27 October 2006

Iron In Vegetarian

Iron is vital in any healthy vegetarian diet. Iron is a trace element needed by the body for blood-formation. It is an essential component of haemoglobin, transporting oxygen in the blood throughout the body. It also contributes to many metabolic reactions. Iron deficiency is the most common mineral nutritional deficiency in the USA and in Britain, although vegetarians are no more likely to be iron-deficient than meat-eaters.

Sources of Iron in a Vegetarian

Dietary iron comes in 2 different forms - heme iron and non-heme iron. Heme iron exists only in animal tissues, whilst plant foods contain only non-heme iron. Non-heme iron is less easily absorbed by the body than heme iron. The amount of iron absorbed ranges from about 1-10 percent from plant foods and 10-20 percent from animal food.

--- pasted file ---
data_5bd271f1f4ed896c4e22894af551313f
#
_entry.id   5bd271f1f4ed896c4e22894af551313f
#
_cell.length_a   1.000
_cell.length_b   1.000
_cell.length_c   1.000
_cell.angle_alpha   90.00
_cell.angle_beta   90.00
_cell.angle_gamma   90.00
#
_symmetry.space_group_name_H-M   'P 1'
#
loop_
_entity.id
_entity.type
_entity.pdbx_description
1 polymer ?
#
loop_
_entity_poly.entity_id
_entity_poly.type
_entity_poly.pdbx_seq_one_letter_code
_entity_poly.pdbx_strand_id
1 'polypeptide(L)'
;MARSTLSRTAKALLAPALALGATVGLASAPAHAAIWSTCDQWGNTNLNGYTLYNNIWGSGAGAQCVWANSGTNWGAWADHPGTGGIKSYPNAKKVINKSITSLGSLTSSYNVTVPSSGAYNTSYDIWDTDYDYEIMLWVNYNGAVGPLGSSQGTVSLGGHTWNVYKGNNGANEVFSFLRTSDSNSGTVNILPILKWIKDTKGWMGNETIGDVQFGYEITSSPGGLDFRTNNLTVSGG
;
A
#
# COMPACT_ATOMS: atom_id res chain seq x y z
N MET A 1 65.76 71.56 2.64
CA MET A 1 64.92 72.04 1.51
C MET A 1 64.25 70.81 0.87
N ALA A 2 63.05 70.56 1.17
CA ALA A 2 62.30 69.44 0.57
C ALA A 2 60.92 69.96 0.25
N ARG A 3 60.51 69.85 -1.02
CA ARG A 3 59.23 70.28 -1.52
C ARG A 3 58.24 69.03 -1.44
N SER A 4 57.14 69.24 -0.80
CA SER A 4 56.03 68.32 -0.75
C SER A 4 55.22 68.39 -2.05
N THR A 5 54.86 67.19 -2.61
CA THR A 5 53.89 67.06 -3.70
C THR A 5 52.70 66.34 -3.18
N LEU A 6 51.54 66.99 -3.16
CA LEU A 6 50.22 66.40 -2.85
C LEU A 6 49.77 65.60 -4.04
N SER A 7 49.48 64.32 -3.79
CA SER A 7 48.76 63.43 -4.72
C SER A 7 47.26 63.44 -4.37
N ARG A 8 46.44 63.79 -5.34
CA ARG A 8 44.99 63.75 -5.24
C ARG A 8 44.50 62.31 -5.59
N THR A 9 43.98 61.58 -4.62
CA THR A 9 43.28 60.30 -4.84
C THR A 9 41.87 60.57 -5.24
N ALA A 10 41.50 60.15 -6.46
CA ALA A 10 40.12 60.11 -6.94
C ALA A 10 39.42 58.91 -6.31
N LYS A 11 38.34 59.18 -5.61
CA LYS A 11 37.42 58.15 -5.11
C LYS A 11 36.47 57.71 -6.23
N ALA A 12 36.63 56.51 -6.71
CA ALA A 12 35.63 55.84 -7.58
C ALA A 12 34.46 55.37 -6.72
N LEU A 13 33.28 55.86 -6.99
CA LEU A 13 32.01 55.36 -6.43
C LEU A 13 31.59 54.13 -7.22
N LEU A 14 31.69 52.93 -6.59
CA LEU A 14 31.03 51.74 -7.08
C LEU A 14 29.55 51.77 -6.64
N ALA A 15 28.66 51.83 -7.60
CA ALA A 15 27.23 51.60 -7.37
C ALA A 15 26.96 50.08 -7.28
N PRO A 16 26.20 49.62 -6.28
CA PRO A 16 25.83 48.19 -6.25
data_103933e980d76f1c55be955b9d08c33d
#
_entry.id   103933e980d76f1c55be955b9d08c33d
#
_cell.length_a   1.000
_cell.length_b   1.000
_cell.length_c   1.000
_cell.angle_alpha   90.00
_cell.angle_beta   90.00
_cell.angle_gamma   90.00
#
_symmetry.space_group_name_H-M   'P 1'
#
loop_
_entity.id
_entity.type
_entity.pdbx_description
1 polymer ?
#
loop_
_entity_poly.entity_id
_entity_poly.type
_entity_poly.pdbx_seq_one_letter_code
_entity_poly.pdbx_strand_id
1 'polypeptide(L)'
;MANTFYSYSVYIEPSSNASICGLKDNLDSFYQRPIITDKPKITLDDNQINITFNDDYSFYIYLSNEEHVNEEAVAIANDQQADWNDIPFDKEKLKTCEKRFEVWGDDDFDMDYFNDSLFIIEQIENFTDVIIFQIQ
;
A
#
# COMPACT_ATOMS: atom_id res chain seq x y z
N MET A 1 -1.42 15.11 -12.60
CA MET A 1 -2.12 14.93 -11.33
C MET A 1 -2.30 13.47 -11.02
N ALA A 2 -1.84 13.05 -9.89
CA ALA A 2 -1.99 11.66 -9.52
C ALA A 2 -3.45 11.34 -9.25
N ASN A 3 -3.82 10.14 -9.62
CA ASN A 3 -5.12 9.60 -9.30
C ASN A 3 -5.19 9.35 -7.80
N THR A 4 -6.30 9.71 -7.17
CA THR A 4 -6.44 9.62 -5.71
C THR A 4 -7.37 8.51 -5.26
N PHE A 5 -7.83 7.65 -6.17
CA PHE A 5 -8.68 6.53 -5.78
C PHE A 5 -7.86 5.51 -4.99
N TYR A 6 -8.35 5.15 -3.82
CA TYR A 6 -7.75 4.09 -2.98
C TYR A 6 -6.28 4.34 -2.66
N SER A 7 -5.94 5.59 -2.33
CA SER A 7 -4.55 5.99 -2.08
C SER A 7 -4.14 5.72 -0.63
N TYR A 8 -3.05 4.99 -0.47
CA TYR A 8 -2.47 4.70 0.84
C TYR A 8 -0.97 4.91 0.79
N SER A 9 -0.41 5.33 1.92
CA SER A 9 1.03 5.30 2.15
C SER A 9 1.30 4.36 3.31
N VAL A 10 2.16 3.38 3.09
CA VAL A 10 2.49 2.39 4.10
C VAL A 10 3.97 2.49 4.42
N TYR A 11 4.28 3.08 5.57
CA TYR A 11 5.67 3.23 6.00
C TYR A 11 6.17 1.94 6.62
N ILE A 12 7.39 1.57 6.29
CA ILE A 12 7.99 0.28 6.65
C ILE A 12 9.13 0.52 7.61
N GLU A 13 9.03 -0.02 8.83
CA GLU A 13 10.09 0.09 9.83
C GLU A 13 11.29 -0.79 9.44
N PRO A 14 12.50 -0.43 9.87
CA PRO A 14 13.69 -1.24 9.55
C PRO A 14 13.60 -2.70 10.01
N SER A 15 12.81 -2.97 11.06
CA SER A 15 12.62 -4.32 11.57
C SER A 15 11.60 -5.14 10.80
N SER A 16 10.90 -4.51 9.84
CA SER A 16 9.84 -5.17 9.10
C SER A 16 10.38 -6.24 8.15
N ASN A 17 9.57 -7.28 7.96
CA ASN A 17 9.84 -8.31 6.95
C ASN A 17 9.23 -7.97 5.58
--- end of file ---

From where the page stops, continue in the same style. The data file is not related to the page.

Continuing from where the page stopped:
Good sources of iron for vegetarians include wholegrain cereals/flours, leafy green vegetables (eg. collards, kale, broccoli and other dark greens), eggs, blackstrap molasses, legumes (eg. lentils, red beans), apricots and figs.

Iron Uptake in a Vegetarian

PLUS. Iron absorption (esp. of non-heme iron) is increased when a source of vitamin C such as orange juice, cauliflower, dark leafy vegetables, tomatoes or citrus fruit is consumed with the iron-rich food.
MINUS. Phytates and oxalates in certain plant foods (eg. spinach, rhubarb, chard, and beet greens) may inhibit iron absorption, as does tannin (in tea). Too much wheat bran may also inhibit iron absorption.